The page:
postoperatively. In other seminoma surveillance studies tumor size and small vessel invasion have been identified as important prognostic factors for relapse.8.m Other histopathological factors, including invasion of the rete testis, histological subtype and necrosis, were of predictive value on univariate analysis but were correlated with tumor size and without independent prognostic significance on multivariate analysis. In patients with stage I seminoma treated with adjuvant radiation therapy other histopathological factors, including ploidy, have been identified as predictive for relapse, while in nonseminomatous germ cell tumors prognostic factors have been identified in many studies.11.12 Previously we identified age a t diagnosis as an important prognostic factor for relapse.'" We repeated a pathology review of the orchiectomy specimens, and present an update of our previously reported results with surveillance in stage I seminoma and an analysis of prognostic factors for relapse. MATERIALS A N D METHODS
Of 433 patients with stage I testicular seminoma treated between January 1981 and December 1993, 230 underwent our standard treatment consisting of radiation therapy to the retroperitoneal lymph nodes. Of these patients 203 were treated with surveillance, including 176 enrolled in a phase I1 prospective trial of surveillance that was begun in 1984. The major reason for declining entry into the surveillance study was patient preference for standard therapy. Two pa-
PROGNOSTIC FACTORS FOR RELAPSE IN SEMINOMA TREATED WITH SURVEILLANCE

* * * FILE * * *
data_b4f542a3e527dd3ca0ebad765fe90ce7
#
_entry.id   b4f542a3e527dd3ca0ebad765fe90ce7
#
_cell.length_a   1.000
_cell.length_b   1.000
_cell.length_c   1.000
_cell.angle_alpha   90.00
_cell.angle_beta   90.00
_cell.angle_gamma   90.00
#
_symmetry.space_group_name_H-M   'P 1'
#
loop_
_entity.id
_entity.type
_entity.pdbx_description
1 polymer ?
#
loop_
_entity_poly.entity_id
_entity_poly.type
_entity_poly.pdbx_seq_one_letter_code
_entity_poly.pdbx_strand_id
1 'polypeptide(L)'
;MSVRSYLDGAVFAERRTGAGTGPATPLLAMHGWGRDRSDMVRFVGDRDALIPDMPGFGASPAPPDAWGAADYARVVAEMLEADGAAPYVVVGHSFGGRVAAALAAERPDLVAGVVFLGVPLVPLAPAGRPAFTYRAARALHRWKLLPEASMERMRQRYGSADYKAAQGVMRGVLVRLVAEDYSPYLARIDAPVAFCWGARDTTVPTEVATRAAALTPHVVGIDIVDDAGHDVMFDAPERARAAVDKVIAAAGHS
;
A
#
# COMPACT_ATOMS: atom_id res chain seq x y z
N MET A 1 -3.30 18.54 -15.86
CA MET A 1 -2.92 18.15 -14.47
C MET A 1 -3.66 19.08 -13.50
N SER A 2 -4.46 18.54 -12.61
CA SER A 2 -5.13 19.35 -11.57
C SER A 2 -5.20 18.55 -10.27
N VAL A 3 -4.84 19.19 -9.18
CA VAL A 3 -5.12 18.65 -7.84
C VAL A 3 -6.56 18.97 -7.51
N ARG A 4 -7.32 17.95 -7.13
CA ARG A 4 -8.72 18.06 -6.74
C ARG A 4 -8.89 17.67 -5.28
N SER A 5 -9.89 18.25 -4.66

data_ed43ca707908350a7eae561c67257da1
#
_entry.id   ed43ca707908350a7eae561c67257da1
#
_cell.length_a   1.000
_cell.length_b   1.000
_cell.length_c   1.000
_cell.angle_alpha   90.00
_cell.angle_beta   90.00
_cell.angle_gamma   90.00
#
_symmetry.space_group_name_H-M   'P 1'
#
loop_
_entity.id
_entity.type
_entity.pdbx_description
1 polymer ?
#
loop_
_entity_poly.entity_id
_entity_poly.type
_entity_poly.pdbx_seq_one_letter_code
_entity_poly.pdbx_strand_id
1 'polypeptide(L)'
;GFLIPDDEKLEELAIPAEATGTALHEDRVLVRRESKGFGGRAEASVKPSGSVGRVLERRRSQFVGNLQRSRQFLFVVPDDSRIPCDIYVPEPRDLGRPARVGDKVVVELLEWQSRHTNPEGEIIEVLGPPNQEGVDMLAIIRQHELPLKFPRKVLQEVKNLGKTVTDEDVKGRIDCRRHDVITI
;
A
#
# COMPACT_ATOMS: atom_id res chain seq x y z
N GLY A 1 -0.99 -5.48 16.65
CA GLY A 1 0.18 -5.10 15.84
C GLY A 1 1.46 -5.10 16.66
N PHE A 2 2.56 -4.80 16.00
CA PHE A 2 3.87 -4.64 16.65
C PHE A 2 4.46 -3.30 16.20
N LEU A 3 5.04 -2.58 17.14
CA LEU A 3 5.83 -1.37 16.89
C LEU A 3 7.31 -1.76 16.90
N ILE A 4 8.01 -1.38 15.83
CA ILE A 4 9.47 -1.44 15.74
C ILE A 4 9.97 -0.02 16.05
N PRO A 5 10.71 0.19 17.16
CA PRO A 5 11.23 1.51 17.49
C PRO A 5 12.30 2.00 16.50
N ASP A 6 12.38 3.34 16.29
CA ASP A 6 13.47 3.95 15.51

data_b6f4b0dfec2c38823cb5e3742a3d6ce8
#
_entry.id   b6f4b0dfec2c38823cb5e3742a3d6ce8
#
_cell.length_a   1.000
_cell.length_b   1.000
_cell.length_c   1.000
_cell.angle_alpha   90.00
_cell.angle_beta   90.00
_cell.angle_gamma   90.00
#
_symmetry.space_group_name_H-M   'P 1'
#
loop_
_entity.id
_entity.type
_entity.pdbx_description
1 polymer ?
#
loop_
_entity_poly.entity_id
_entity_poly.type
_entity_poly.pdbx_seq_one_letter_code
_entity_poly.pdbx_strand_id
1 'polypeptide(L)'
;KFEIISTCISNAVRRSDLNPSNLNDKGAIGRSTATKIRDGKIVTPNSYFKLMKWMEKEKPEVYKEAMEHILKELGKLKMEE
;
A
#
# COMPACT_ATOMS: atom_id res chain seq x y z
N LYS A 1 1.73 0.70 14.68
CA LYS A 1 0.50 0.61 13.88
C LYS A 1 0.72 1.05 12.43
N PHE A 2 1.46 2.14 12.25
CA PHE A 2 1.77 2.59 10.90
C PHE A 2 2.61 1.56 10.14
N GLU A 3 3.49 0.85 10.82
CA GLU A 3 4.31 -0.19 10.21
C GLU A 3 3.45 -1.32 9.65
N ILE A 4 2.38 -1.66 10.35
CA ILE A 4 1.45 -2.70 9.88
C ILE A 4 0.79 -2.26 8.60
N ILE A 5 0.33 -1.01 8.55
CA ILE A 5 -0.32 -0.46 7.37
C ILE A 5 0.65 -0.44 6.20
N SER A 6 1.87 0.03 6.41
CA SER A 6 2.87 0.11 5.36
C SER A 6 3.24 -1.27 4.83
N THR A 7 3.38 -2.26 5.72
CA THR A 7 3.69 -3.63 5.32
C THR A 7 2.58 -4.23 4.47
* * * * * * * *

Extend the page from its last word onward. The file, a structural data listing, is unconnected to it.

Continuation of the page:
tients treated with post-orchiectomy radiotherapy for stage I seminoma had a contralateral seminoma that was treated with surveillance. These patients were analyzed for outcome of both primary tumors. Additionally 25 patients not entered into the formal phase I1 study did not receive postoperative radiotherapy for various reasons and were observed outside the study. Two patients, 1 with concomitant advanced acquired immune deficiency syndrome and 1 with a nonseminomatous tumor on pathological review, are not included in this report. Thus, we present the results of surveillance following orchiectomy in 201 patients. Median age a t diagnosis of patients on surveillance was 34 years (range 20 to 86). Of the patients 20 (10%) had a history of cryptorchidism, including 11 who underwent orchiopexy. Radical inguinal orchiectomy was performed in 199 patients (99%)and scrota1 orchiectomy was done in 2. Postoperative evaluation included chest x-ray, CT of the abdomen and pelvis, and serum tumor marker estimation (a-fetoprotein [AFP] and b h u m a n chorionic gonadotropin [fl-HCGl). Followup evolved during the study. Currently patients are examined at 4-month intervals for the first 3 years, every 6 months for years 4 to 7 and annually from years 8 to 10. At each visit CT of the abdomen and pelvis is performed. Chest x-rays are done at alternate visits and serum tumor markers are estimated at each visit for the first 3 years of surveillance. Diagnosis of seminoma was confirmed by pathological review at our institution in all cases. For this analysis we obtained the paraffin blocks, when available, from the hospitals at which the orchiectomy was performed. Paraffin blocks were obtained for analysis in 139 cases and slides were available for review in an additional 15. All specimens were reviewed by 2 pathologists (D. B. and L. S.) without prior knowledge of the clinical outcome. Hematmylin and eosin stained paraffin sections were reviewed to confirm the diagnosis of testicdar seminoma; determine small vessel invasion, syncytiotrophoblasts, mitotic count per high power field and degree of tumor infiltration by lymphocytes, and select appropriate blocks for immunohistochemistry and deoxyribonucleic acid (DNA) analysis by flow cytometry. Immunohistochemistry for placental alkaline phosphatase, AFP, low molecular weight keratin and EHCG was performed using the avidin-biotin complex method for p a r a f i sections, with hematoxylin counterstain. Flow cytometric analysis of DNA content was performed using the technique described by Hedley et al.13 DNA histograms were analyzed using computer software with a rectangular model. Aneuploid peaks were defined as distinct peaks to the right of and separate from the W/G1 peak. Tetraploid peaks were defined as distinct peaks at the G2/M location containing greater than 20% of the total tumor nuclear preparation or a distinct peak to the right of the diploid G2h4 region. Single cut debris correction was used for S phase fraction calculations. The table outlines the number of patients with each attribute. Data on age and tumor size were available in all cases. However, because of our inability to obtain the paraffin blocks in all cases and technical difficulties with assessing variables in some (for example ploidy) the data were not complete. Complete pathological data were available in all cases with relapse on surveillance. Variables with skewed distributions (categories with less than 10 cases) included the expression of placental alkaline phosphatase and AFP on immunohistochemistry, and these were not examined for prognostic importance. The attributes assessed in the prognostic factor analysis included age, tumor size and histopathological factors, including mitotic count, S phase fraction, ploidy, presence of small vessel invasion, syncytiotrophoblasta. tumor infiltrating lymphocytes, and expression of PHCG and low molecular weight keratin on immunohistochemistry. The discriminant value for tumor size (6 cm.) was chosen based on the reoort from nnninh . . . . the _.__ ~ r . . .